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How to get to Machu Picchu

Visitors to Machu Picchu usually leave Cuzco, either on a day trip or spend the night in Aguas Calientes, which allows you to visit the park early or late in the day and avoid the worst of the crowds.

By bus

Buses on arrival at Machu PicchuBuses on arrival at Machu Picchu

From Aguas Calientes, there are frequent buses that drop you off at the ruins ($7 each way) from 5:30 in the morning. There is often a queue of people, so if you are determined to be on the first bus, you should arrive at least 90 minutes early. The journey takes about half an hour to the park.

On foot

Walking the Inca Trail is a great way for you to get to see the city through the Puerta del Sol (instead of coming from below as you do from Aguas Calientes). Travelers should be fit enough to walk for days and sleep in tents.

From Aguas Calientes, it’s also possible to walk along a similar 8km trail where the buses run, which will take about 1-2 hours, and about an hour back. This route is mainly stairs, which connect the zigzag that the buses take. It’s an exhausting and long walk, but it’s very rewarding; we recommend starting at 4 am to get to the top before sunrise. The descent is quite easy, just be careful when the steps are wet. Keep an eye on the buses, as drivers rarely use the brakes with pedestrians.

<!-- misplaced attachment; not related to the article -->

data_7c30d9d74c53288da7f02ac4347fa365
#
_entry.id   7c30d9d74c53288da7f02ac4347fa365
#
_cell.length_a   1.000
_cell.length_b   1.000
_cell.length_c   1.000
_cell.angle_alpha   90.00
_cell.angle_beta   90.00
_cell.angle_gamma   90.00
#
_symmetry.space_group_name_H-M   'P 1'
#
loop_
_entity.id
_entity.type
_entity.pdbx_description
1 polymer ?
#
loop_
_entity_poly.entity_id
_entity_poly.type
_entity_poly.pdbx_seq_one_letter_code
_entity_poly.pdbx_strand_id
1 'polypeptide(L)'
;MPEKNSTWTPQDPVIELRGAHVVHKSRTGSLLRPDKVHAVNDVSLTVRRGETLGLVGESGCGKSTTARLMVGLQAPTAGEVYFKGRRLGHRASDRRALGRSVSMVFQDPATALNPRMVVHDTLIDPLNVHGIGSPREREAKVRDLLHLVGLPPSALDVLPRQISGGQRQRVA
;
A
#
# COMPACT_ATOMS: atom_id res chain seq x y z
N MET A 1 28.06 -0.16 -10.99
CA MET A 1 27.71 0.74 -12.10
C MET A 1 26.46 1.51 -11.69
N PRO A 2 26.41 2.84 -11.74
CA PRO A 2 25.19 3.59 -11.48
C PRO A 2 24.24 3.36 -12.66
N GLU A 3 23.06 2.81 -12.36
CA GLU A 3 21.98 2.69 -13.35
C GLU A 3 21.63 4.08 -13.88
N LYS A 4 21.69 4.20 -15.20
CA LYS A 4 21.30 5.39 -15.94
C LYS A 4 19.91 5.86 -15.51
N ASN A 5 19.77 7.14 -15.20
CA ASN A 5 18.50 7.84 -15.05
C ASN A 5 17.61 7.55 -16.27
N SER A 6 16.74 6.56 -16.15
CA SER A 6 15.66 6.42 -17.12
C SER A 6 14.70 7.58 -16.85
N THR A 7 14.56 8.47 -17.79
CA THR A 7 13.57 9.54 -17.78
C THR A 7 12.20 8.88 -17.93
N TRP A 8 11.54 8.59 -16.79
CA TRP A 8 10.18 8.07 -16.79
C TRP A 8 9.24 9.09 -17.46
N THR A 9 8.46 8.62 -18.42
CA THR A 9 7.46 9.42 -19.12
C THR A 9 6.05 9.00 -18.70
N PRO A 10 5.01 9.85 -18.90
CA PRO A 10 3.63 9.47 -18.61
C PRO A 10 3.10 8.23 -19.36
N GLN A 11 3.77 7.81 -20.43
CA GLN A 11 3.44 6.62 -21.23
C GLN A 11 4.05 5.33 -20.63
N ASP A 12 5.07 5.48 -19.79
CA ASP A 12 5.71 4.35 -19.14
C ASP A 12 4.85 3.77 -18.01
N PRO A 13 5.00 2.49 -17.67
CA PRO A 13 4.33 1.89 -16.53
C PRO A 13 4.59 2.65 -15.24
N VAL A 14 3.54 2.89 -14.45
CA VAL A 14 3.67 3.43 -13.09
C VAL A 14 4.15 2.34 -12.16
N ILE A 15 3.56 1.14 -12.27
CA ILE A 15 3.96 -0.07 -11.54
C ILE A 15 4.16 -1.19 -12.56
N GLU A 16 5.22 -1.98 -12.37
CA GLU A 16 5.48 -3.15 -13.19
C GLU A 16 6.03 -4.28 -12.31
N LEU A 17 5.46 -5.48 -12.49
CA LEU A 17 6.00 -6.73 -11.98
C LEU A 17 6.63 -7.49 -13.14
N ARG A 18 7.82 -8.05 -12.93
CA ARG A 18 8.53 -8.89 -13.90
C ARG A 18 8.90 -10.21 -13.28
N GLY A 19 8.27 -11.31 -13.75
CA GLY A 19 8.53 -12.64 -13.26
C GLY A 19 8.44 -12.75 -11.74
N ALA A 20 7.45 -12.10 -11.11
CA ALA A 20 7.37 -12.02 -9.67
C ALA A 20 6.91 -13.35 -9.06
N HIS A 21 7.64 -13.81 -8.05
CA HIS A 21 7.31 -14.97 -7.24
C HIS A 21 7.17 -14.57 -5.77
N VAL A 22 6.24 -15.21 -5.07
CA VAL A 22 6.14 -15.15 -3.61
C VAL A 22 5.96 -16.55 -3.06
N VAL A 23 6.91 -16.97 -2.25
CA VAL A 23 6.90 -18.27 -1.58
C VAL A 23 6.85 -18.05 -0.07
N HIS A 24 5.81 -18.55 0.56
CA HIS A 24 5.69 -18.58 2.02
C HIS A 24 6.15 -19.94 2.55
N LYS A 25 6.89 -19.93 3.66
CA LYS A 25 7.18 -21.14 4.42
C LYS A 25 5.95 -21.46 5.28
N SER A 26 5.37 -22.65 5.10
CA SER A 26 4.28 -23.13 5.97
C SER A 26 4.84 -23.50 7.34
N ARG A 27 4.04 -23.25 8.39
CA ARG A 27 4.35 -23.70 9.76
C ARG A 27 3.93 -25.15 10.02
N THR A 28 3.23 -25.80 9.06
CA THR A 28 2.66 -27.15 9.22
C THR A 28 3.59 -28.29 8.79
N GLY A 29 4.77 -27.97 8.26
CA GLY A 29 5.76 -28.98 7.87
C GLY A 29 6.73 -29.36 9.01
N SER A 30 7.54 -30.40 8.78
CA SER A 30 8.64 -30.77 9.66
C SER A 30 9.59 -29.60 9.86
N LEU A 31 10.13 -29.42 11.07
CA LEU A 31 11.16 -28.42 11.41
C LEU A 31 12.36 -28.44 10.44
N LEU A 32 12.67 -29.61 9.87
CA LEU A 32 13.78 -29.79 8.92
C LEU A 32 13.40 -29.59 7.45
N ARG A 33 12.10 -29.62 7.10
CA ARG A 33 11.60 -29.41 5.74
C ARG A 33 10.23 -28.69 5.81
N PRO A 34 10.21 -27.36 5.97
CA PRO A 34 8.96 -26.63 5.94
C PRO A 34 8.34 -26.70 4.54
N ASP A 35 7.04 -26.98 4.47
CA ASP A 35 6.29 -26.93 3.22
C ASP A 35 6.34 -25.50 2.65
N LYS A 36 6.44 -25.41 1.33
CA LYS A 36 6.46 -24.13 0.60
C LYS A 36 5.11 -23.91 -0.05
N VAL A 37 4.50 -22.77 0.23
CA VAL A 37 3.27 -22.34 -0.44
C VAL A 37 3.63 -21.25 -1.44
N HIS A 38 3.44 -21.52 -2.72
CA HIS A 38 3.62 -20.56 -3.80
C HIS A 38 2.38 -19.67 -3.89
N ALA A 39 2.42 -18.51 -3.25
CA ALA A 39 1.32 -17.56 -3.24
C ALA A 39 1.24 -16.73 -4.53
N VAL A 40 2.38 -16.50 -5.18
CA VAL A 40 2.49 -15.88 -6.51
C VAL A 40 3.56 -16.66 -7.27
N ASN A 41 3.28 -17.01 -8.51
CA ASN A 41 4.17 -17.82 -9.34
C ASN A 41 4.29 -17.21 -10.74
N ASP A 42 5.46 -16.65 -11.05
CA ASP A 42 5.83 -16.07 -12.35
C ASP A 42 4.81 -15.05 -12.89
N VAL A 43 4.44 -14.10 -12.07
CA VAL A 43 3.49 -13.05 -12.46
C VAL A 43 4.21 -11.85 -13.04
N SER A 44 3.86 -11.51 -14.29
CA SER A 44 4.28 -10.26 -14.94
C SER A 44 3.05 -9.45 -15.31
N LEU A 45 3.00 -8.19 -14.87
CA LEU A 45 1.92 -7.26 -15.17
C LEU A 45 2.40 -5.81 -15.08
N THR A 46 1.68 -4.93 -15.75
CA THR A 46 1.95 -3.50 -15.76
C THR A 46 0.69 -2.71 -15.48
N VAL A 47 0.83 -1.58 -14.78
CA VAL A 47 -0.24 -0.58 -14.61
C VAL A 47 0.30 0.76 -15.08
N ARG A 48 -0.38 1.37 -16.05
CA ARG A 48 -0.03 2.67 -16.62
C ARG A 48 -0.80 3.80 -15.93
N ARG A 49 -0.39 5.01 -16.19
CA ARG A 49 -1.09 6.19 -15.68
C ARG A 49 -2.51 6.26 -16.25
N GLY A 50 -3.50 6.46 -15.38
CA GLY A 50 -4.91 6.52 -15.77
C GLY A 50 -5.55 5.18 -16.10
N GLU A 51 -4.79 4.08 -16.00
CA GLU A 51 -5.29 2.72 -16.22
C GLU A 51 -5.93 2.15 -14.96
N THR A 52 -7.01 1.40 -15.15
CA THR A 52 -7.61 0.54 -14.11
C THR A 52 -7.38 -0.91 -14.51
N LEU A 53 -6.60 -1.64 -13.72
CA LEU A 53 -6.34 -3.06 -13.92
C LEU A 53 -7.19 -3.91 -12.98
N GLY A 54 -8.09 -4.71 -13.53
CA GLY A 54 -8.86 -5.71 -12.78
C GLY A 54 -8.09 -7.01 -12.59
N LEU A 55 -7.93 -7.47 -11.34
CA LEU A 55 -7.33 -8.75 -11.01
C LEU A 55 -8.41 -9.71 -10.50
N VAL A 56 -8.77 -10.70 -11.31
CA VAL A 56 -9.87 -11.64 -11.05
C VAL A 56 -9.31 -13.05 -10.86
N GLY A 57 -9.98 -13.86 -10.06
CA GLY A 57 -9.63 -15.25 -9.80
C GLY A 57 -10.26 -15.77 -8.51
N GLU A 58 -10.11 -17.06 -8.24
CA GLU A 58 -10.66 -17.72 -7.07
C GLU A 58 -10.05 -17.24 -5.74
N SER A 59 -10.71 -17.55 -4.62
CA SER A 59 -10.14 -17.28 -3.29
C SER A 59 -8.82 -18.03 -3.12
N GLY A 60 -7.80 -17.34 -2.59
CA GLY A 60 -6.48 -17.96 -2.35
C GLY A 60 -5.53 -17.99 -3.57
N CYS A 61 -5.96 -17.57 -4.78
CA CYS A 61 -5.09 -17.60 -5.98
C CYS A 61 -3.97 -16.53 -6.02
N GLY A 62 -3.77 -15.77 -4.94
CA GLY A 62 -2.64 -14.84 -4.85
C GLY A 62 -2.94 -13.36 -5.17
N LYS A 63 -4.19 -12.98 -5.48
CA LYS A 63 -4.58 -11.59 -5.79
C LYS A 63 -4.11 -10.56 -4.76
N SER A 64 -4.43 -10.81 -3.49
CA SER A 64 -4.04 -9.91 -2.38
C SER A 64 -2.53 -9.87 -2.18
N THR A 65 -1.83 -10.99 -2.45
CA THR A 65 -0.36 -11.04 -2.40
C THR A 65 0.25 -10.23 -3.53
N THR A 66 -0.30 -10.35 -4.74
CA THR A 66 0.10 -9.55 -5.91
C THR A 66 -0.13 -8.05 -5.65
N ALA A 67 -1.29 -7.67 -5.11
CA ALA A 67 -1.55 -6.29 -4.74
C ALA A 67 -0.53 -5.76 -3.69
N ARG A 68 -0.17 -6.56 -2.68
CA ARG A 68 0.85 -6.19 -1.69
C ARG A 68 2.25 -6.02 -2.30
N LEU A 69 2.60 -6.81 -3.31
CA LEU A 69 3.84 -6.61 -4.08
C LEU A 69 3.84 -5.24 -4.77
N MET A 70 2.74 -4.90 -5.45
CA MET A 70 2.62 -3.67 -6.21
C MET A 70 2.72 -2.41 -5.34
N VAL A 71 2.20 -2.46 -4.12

Fees / Permits

Visiting Machu Picchu is not cheap. The entrance fee is S/126.00 at present and is constantly increasing, students with ISIC card pay S/64.

Make sure you bring your passport, as it can be requested at the entrance and, most importantly, there is a booth where you can get stamped on your way out and show your friends that you have been there.

Only small containers are allowed in the park (no more than 20 liters), but there is a luggage locker at the entrance that is used by Inca Trailers. If your package is marked, any food you carry can be confiscated.

Transport

There are no vehicles of any kind in the park, so bring comfortable walking shoes, especially if you plan to do any of the tours like Wayna Picchu. No sticks or poles are allowed. The main ruins are quite compact and can be walked easily.

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